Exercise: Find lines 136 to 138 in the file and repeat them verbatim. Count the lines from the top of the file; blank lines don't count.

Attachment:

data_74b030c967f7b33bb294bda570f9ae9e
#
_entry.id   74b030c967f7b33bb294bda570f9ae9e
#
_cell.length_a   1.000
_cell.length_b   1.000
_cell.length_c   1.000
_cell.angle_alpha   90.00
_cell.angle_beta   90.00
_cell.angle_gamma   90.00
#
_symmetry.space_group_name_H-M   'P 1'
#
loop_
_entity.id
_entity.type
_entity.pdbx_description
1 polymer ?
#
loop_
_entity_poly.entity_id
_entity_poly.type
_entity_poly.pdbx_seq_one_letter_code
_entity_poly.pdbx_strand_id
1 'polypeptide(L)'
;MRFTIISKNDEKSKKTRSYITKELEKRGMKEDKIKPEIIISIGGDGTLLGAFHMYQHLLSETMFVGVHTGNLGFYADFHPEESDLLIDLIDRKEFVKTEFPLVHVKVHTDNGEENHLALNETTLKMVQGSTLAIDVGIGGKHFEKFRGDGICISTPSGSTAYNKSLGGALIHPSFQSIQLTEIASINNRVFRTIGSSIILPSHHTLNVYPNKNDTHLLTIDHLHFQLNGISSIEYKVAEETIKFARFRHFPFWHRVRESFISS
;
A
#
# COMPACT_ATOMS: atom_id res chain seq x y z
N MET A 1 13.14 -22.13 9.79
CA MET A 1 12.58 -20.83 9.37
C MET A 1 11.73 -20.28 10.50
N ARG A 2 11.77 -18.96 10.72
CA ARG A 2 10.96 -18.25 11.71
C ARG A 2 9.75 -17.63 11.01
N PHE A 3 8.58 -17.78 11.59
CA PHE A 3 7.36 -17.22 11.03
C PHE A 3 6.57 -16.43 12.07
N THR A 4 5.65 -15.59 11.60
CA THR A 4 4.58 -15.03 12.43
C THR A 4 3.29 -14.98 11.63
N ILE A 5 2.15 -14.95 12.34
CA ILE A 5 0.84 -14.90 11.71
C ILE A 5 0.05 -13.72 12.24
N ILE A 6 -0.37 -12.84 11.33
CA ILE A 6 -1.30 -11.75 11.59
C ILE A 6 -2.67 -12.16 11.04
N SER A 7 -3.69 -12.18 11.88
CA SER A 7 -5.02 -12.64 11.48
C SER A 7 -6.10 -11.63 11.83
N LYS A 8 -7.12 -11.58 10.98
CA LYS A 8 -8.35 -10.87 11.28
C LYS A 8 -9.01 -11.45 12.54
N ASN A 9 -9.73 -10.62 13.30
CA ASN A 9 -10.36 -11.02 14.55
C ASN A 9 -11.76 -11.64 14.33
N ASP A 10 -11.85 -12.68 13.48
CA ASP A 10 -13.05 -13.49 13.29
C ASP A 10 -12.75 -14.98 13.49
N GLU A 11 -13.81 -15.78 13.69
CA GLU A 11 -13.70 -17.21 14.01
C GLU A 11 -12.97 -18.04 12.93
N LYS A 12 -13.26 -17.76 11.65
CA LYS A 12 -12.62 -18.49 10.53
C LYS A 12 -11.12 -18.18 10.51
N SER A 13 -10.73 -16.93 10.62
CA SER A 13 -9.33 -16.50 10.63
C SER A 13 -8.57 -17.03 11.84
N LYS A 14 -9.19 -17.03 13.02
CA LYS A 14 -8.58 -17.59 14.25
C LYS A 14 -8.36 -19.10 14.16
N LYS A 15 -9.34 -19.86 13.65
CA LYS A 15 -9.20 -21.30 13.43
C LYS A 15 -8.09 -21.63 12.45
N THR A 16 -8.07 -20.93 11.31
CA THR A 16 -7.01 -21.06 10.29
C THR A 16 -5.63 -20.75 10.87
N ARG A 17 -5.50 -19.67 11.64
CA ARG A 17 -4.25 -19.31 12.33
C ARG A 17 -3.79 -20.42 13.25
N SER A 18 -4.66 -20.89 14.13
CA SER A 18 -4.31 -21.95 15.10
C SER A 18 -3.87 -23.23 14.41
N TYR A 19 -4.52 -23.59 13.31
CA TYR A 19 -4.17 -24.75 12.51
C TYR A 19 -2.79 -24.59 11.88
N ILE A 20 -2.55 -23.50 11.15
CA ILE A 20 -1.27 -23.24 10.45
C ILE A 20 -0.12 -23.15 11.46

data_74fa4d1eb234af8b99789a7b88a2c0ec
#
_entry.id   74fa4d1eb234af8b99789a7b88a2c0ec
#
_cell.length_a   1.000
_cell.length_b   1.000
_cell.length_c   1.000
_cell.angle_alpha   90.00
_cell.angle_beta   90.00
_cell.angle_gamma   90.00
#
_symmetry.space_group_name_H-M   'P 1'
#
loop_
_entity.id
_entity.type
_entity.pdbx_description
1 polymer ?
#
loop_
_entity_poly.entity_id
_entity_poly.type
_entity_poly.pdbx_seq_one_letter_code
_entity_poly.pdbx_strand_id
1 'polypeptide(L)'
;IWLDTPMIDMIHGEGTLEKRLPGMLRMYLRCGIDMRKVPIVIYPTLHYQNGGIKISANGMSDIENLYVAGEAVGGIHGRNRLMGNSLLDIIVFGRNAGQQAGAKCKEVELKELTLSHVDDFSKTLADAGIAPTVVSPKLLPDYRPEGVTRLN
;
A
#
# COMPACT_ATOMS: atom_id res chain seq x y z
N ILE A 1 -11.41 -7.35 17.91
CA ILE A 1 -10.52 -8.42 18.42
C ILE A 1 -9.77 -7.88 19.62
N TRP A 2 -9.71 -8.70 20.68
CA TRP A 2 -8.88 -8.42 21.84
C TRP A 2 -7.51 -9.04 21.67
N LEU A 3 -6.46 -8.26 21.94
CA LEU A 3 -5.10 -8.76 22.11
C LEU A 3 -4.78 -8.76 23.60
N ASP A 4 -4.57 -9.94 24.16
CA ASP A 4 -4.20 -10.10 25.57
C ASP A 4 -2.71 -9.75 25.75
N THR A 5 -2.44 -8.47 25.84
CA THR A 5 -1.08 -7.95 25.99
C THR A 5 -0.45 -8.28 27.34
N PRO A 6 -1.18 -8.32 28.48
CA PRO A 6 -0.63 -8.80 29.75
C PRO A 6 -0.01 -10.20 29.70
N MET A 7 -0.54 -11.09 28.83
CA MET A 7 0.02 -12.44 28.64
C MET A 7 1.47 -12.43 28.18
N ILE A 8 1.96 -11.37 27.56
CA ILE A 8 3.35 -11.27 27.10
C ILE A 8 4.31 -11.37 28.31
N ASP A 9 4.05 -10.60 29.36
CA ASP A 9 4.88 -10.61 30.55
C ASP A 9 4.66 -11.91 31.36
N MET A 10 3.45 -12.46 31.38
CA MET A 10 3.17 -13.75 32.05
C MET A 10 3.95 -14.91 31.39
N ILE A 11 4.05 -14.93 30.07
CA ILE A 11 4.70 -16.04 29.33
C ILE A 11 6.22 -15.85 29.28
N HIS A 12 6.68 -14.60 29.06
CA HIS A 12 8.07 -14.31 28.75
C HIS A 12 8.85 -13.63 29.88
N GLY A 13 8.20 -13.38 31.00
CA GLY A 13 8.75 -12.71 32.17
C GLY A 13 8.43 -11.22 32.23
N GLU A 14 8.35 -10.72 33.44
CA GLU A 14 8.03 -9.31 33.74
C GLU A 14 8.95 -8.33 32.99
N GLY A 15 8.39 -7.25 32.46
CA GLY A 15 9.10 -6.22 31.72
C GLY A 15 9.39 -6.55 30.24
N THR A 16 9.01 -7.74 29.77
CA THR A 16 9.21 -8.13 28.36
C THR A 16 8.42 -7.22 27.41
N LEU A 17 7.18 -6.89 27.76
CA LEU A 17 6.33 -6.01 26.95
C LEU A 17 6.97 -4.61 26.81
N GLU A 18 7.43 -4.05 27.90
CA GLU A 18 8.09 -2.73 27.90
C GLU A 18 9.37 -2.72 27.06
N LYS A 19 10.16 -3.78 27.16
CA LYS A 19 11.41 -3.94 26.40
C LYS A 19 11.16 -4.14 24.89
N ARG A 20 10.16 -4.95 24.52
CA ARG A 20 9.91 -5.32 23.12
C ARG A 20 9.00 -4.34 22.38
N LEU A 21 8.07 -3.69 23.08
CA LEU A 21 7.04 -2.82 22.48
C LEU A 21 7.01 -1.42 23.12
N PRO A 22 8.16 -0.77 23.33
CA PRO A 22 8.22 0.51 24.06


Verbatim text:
N PRO A 6 -1.18 -8.32 28.48
CA PRO A 6 -0.63 -8.80 29.75
C PRO A 6 -0.01 -10.20 29.70